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cloveb cloveb
wrote...
Valued Member
Posts: 770
A month ago
Suppose that you have a reaction mixture which consists of 14.2 g of CsCl and 12.0 g of an interesting organic compound dissolved in 100 mL of water.  You would like to have the pure organic compound, separate from water and salt, so you decide to carry out an extraction.  You add 100 mL of chloroform and vigourously shake in a separatory funnel.

a) After settling, both layers are clear colourless liquids.  How do you know which
layer is the organic layer?
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wrote...
Staff Member
A month ago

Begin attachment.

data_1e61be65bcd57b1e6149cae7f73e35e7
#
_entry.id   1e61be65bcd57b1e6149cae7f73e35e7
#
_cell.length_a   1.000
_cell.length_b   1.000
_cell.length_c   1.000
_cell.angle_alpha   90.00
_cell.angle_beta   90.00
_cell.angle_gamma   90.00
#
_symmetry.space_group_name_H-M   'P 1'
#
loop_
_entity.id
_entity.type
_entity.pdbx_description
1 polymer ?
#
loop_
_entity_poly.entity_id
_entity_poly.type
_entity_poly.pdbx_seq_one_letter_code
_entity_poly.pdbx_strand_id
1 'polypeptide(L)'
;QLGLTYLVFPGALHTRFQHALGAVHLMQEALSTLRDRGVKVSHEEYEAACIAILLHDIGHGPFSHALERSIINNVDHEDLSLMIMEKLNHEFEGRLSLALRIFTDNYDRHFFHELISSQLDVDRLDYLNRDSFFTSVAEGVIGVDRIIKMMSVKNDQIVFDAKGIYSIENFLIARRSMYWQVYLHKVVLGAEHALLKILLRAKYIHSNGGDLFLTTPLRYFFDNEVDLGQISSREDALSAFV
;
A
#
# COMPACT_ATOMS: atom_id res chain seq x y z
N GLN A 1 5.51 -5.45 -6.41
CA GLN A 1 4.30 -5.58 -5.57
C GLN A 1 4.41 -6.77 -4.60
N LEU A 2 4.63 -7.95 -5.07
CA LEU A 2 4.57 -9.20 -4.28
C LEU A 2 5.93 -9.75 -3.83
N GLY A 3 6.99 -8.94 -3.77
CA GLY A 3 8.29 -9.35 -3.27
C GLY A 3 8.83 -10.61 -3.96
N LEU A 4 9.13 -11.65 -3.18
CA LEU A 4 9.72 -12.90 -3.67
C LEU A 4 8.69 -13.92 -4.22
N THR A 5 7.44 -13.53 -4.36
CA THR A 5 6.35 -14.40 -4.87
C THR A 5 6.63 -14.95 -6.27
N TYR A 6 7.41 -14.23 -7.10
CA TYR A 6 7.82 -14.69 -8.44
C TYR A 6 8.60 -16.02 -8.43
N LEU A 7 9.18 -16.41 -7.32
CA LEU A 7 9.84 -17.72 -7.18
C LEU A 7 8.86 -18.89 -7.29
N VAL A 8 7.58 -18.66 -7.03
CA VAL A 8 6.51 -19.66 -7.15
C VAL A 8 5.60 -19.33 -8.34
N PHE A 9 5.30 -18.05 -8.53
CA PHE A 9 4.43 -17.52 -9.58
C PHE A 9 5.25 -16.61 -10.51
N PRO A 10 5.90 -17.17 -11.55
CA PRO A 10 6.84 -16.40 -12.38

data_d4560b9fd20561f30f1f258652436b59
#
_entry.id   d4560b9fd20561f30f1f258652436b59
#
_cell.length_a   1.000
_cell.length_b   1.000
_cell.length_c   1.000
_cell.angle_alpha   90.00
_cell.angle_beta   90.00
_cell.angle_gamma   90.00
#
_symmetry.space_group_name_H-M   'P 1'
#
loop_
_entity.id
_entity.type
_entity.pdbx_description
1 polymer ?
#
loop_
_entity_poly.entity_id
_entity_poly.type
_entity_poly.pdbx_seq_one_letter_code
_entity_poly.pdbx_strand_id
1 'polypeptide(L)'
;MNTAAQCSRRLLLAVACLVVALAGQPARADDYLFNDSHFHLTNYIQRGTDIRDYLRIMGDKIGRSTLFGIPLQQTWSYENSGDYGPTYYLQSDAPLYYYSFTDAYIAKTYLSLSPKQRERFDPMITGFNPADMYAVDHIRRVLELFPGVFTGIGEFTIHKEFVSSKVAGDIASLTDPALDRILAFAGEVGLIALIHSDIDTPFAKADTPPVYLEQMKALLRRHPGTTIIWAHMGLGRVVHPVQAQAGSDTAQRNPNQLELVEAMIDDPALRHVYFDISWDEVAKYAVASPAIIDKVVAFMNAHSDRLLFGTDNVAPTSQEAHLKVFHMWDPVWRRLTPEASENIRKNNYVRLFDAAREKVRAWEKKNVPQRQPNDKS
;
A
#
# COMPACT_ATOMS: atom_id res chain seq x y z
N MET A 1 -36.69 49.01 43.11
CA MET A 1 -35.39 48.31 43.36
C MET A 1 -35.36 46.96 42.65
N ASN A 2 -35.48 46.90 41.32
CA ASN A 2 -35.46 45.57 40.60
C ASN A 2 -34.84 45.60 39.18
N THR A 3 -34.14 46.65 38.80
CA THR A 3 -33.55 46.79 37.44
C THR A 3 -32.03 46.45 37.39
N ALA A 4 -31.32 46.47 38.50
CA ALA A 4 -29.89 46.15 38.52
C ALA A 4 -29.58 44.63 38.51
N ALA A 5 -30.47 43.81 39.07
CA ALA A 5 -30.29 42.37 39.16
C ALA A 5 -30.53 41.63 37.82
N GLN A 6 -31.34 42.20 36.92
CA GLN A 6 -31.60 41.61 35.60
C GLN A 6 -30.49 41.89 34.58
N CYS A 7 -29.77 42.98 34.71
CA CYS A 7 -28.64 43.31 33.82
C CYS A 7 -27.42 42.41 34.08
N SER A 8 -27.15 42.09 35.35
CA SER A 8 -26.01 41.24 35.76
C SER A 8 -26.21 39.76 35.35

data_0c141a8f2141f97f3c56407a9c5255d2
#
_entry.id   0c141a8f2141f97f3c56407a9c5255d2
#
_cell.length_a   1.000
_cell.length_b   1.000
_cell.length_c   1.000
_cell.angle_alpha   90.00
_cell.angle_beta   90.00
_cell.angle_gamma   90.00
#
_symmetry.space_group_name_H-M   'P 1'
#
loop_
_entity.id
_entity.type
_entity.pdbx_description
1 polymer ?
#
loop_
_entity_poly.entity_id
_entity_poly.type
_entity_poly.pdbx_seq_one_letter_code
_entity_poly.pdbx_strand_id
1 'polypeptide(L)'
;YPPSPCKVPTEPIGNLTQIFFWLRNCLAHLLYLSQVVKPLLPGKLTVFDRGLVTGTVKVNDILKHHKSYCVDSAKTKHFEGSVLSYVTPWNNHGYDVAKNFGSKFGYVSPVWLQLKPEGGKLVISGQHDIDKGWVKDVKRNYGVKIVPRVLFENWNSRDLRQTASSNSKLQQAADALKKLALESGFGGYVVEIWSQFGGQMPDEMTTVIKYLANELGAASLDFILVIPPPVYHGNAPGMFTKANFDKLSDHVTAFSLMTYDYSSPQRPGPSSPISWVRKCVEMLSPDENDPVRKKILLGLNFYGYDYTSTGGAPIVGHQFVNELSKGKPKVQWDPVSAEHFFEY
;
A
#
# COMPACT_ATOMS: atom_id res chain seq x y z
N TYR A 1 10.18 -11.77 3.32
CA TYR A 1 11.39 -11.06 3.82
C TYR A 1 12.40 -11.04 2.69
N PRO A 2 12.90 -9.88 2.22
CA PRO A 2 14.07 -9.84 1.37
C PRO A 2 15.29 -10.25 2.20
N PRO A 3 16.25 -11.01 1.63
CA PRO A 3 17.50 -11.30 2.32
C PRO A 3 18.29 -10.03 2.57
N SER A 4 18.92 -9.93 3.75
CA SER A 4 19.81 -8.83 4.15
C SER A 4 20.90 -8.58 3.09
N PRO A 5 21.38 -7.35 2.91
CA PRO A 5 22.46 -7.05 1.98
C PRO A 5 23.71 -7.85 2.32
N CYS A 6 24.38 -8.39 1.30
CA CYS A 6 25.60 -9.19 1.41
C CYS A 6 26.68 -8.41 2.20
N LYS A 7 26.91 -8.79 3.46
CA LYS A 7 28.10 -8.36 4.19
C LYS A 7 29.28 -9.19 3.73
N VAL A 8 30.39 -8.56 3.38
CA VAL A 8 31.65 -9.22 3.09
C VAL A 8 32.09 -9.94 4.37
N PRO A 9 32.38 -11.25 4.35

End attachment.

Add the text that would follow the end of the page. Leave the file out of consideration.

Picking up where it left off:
In order to determine which layer is the organic layer or aqueous is to drip a drop of water into the mixture in the separator funnel. If the water drop dissolve as it hit the upper layer of a mixture then the bottom layer is organic. Also, if the upper layer is organic and the bottom is aqueous then the drop will travel through the upper liquid then dissolve when it reaches the bottom layer. Otherwise, if the upper layer is organic then the water drop will not dissolve and will sink to the bottom layer.  However, you can determine if the solution is (organic or aqueous) is by looking at the density of the water and the organic compound that mixed in the solution. If the density of the organic compound is less so it will be in the upper layer and water is lower layer and vice versa because compound with less density will float.
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